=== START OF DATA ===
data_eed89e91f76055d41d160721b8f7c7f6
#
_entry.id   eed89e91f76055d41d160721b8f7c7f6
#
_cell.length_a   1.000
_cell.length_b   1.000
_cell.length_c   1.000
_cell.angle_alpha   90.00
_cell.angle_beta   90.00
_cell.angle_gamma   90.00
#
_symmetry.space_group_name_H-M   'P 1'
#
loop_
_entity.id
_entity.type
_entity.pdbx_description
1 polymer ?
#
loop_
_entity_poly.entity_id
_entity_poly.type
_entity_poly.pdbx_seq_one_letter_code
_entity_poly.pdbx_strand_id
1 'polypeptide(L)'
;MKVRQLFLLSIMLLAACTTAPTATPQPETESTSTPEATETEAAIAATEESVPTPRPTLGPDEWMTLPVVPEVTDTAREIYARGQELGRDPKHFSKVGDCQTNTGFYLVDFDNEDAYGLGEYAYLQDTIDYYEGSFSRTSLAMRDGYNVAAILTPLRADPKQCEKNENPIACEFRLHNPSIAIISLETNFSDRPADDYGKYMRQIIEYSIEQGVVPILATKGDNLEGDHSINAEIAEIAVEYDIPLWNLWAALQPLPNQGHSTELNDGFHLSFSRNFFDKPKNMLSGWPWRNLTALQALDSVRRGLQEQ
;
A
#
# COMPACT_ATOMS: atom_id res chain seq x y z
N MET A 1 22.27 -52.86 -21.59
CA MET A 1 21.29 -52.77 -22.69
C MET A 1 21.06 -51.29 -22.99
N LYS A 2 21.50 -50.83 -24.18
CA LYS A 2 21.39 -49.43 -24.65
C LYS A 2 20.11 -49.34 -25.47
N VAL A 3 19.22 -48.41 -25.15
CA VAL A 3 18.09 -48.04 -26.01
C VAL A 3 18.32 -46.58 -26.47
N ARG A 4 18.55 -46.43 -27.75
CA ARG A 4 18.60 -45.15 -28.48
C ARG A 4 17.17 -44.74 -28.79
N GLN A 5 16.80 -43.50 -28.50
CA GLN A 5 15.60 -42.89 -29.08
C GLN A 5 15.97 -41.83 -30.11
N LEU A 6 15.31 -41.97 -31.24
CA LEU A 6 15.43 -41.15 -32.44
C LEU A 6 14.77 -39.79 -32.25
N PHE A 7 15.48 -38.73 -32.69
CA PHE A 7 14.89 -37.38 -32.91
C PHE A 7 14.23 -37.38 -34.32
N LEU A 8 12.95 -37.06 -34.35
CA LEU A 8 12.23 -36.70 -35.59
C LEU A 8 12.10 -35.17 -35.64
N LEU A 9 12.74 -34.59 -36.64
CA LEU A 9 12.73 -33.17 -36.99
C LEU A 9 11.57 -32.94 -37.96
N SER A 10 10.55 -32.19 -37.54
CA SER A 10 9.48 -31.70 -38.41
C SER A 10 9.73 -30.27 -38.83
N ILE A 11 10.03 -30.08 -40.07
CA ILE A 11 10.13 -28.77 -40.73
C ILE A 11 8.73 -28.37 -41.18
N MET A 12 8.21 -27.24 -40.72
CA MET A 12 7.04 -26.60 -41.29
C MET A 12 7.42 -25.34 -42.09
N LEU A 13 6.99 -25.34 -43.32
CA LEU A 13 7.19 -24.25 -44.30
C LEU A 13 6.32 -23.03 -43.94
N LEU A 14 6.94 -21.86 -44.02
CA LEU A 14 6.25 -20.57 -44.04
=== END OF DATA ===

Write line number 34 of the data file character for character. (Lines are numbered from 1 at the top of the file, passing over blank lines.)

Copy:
N LYS A 2 21.50 -50.83 -24.18